Icelandic violinist Judith Ingolfsson commands a distinguished position among the world's foremost young musicians. Her artistry was recently heralded as "effortless; her tone ravishingly beautiful, pure and adaptable; her sense of style unerring; and her expressiveness simple, direct and strongly felt (Strings)." Ms. Ingolfsson sprung to international attention in 1998 when she won the Gold Medal at the highly esteemed International Violin Competition of Indianapolis. Also a prize winner at the Concert Artists Guild Competition and the Paganini International Violin Competition, Ms. Ingolfsson was awarded the 2001 Chamber Music America / WQXR Record Award for her debut CD on Catalpa Classics. Of this recording, Fanfare noted "the violinist's unique poetry" and declared the performance "ardent and impassioned. This first collection deserves more thoughtful attention than that almost automatically accorded to the megahyped debuts of hot housed prodigies."
Judith Ingolfsson's performances in 2003-2004 begin with chamber music at the Cape Cod Chamber Music Festival and performances of both the Brahms and Barber Violin Concertos at Wisconsin’s Peninsula Music Festival. She opens the Kalamazoo Symphony Season under music director Raymond Harvey playing Prokofiev’s Violin Concerto #2, followed by Sibelius’ Concerto with the New Bedford Symphony, the Barber Concerto with Wichita Symphony; the Korngold with Austin Symphony, Vivaldi’s Four Seasons with Arlington Symphony and Tchaikowsky’s Concerto with Omaha Symphony under Victor Yampolsky. Ms. Ingolfsson makes her debut in Japan under the auspices of the Nippon Music Foundation with a recital in Casals Hall and a performance with the Royal Chamber Orchestra. She will participate in Europe’s Bodensee Festival. She also performs with the Miami String Quartet and the Avalon String Quartet and continues her participation as a performing member of Lincoln Center’s Chamber Music Society Two.
Ms. Ingolfsson’s 2002-2003 included appearances with the Symphony Orchestras of Iceland, Victoria, Vermont, Long Bay, Peoria, Cape Cod and West Virginia as well as the South Carolina and Binghamton Philharmonic Orchestras, and it marked her first season as a performing member of Lincoln Center's Chamber Music Society Two.
Ms. Ingolfsson made her solo orchestral debut in Germany at the age of eight, and has subsequently been a guest soloist with some of the finest orchestras, including the Philadelphia Orchestra, the St. Louis Symphony and the National Symphony. Of her performance of the Barber Violin Concerto with the National Symphony, The Washington Post declared that "she played with just the right mixture of easy grace, sonic luster and patrician refinement." In October 2000, Ms. Ingolfsson embarked on an acclaimed 15-city North American tour with the Iceland Symphony that included the Kennedy Center and Carnegie Hall, and her compelling performance of the Khachaturian Violin Concerto was hailed by The Los Angeles Times as having "an individuality one cannot ignore." She has collaborated with many renowned conductors, including Leonard Slatkin, Jesus Lopez-Cobos, Wolfgang Sawallisch, Raymond Leppard, Jorge Mester and Gerard Schwarz. Other recent highlights include performances with the New Haven Symphony, Memphis Symphony, San Diego Symphony, Indianapolis Symphony, Dayton Symphony, Pacific Symphony, Grand Rapids Symphony and the New York Pops Orchestra with Skitch Henderson in Carnegie Hall.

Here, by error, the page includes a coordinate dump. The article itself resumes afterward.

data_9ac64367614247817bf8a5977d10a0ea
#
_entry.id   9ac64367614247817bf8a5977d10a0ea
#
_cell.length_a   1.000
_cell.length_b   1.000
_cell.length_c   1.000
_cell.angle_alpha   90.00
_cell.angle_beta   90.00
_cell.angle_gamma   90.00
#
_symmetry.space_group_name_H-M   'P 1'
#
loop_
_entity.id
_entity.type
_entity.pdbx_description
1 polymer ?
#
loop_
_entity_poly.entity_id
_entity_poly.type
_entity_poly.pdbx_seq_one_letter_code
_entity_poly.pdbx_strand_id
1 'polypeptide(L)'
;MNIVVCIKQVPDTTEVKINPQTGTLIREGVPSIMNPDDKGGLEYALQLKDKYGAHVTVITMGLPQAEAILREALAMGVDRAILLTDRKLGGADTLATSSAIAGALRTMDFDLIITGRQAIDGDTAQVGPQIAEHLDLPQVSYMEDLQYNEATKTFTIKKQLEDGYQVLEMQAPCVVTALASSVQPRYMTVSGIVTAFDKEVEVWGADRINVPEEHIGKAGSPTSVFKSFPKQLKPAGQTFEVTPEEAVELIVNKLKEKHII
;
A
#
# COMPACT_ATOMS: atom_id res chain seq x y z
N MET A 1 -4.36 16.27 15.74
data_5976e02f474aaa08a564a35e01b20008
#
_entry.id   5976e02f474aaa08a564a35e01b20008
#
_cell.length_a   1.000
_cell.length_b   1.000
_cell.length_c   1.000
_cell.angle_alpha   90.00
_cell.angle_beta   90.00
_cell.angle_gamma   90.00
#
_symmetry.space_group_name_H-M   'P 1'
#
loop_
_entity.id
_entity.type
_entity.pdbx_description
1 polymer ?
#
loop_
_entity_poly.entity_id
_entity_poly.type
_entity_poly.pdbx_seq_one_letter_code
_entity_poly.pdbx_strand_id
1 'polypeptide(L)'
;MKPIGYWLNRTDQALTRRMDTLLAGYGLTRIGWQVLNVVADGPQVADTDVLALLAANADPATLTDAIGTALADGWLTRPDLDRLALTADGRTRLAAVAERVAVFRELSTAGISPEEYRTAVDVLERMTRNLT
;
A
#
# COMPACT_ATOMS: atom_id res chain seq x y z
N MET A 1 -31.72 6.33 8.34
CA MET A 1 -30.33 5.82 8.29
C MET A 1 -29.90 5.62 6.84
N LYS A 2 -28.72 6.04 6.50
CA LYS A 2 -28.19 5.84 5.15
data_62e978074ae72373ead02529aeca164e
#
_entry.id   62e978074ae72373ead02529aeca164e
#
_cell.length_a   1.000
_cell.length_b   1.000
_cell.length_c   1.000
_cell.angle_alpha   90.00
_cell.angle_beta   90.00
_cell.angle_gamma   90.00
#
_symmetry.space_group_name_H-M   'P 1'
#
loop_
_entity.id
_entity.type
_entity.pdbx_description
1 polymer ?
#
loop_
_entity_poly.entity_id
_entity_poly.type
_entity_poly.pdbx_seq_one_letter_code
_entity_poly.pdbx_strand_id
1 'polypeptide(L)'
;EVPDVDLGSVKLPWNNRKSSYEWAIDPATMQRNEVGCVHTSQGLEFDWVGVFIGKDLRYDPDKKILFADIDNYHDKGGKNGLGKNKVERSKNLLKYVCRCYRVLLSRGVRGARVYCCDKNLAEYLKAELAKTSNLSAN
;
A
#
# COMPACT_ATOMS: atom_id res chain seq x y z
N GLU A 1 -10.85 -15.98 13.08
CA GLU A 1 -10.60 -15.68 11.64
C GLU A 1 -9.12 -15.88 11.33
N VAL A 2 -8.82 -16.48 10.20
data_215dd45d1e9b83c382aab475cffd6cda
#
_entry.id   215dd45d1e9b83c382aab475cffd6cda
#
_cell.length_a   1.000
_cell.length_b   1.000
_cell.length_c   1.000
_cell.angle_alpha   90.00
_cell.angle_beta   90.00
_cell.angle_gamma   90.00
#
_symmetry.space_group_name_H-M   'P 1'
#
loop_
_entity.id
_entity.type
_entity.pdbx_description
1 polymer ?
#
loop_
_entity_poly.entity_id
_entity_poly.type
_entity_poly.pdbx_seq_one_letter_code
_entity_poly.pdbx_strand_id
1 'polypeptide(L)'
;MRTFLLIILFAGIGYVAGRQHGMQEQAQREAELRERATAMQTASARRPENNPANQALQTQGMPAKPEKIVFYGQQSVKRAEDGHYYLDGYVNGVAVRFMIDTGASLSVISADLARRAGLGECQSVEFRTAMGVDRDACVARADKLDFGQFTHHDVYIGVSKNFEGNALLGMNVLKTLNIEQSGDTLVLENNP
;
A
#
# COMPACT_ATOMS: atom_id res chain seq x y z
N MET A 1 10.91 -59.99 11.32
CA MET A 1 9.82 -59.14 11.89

Ms. Ingolfsson's Carnegie Hall debut recital in April 2000 affirmed her ascendancy as a rising star. The New York Times stated, "Judith Ingolfsson gave a technically assured and interpretively astute recital...and made her performance a journey to the soulful core. She gave a sizzling account, producing both fireworks and a singing tone." As a recitalist, she has performed throughout the United States and abroad, including the La Jolla Chamber Music Society, Grand Teton Music Festival, the National Gallery of Art in Washington DC, the Cleveland Museum of Art, Reykjavík Arts Festival in Iceland, Pro Arte Musicale in Puerto Rico, La Asociación Nacional de Conciertos de Panamá and the Macau Cultural Center. Her festival appearances include the Cape and Islands Chamber Music Festival, the Kuhmo Chamber Music Festival in Finland, the Menuhin Festival in Switzerland, and the Orlando Festival in the Netherlands.
Ms. Ingolfsson has appeared in numerous radio and television broadcasts. She made her first appearance on Icelandic television at the age of five. Since then her notable performances have been seen on PBS, CBS Sunday Morning, and NHK of Japan and broadcast on countless radio stations internationally. In 1999, National Public Radio's “Performance Today” named her “Debut Artist of the Year” praising her "remarkable intelligence, musicality, and sense of insight."
Ms. Ingolfsson was admitted to the Curtis Institute of Music at the age of 15, where she studied with Jascha Brodsky, legendary first violinist of the Curtis String Quartet and pupil of Eugene Ysaye and Efrem Zimbalist. She went on to receive her Master's degree at the Cleveland Institute of Music as a pupil of David Cerone and continued her graduate studies at the same institution as a student of Donald Weilerstein, founding first violinist of the Cleveland String Quartet.
Judith Ingolfsson performs on the 1736 Antonio Stradivarius violin, "Muntz," generously provided on loan by the Nippon Music Foundation. She currently makes her home in New York City with her pianist husband, Ronald Sat.
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